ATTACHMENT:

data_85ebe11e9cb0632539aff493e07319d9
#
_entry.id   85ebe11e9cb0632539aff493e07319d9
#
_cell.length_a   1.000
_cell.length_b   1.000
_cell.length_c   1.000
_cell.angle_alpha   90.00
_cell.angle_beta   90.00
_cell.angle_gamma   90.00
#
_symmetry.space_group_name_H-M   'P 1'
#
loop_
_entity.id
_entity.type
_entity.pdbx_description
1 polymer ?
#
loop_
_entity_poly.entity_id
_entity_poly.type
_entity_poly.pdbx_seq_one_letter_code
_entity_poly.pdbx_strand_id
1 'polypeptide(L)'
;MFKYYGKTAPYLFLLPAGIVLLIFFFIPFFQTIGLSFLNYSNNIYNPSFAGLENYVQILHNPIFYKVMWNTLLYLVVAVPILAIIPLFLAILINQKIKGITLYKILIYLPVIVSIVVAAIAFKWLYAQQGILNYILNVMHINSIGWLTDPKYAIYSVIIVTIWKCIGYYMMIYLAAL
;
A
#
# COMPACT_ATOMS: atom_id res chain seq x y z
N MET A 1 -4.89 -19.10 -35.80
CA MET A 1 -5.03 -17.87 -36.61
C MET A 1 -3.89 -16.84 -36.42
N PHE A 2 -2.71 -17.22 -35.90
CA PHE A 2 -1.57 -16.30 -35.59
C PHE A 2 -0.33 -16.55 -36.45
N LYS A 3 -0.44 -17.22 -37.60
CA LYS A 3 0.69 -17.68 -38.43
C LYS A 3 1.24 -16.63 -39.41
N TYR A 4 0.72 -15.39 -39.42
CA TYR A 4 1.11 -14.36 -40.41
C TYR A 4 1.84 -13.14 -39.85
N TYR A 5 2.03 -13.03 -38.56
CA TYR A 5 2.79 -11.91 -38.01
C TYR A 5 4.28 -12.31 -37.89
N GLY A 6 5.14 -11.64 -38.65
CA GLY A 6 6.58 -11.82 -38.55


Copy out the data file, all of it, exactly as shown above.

data_85ebe11e9cb0632539aff493e07319d9
#
_entry.id   85ebe11e9cb0632539aff493e07319d9
#
_cell.length_a   1.000
_cell.length_b   1.000
_cell.length_c   1.000
_cell.angle_alpha   90.00
_cell.angle_beta   90.00
_cell.angle_gamma   90.00
#
_symmetry.space_group_name_H-M   'P 1'
#
loop_
_entity.id
_entity.type
_entity.pdbx_description
1 polymer ?
#
loop_
_entity_poly.entity_id
_entity_poly.type
_entity_poly.pdbx_seq_one_letter_code
_entity_poly.pdbx_strand_id
1 'polypeptide(L)'
;MFKYYGKTAPYLFLLPAGIVLLIFFFIPFFQTIGLSFLNYSNNIYNPSFAGLENYVQILHNPIFYKVMWNTLLYLVVAVPILAIIPLFLAILINQKIKGITLYKILIYLPVIVSIVVAAIAFKWLYAQQGILNYILNVMHINSIGWLTDPKYAIYSVIIVTIWKCIGYYMMIYLAAL
;
A
#
# COMPACT_ATOMS: atom_id res chain seq x y z
N MET A 1 -4.89 -19.10 -35.80
CA MET A 1 -5.03 -17.87 -36.61
C MET A 1 -3.89 -16.84 -36.42
N PHE A 2 -2.71 -17.22 -35.90
CA PHE A 2 -1.57 -16.30 -35.59
C PHE A 2 -0.33 -16.55 -36.45
N LYS A 3 -0.44 -17.22 -37.60
CA LYS A 3 0.69 -17.68 -38.43
C LYS A 3 1.24 -16.63 -39.41
N TYR A 4 0.72 -15.39 -39.42
CA TYR A 4 1.11 -14.36 -40.41
C TYR A 4 1.84 -13.14 -39.85
N TYR A 5 2.03 -13.03 -38.56
CA TYR A 5 2.79 -11.91 -38.01
C TYR A 5 4.28 -12.31 -37.89
N GLY A 6 5.14 -11.64 -38.65
CA GLY A 6 6.58 -11.82 -38.55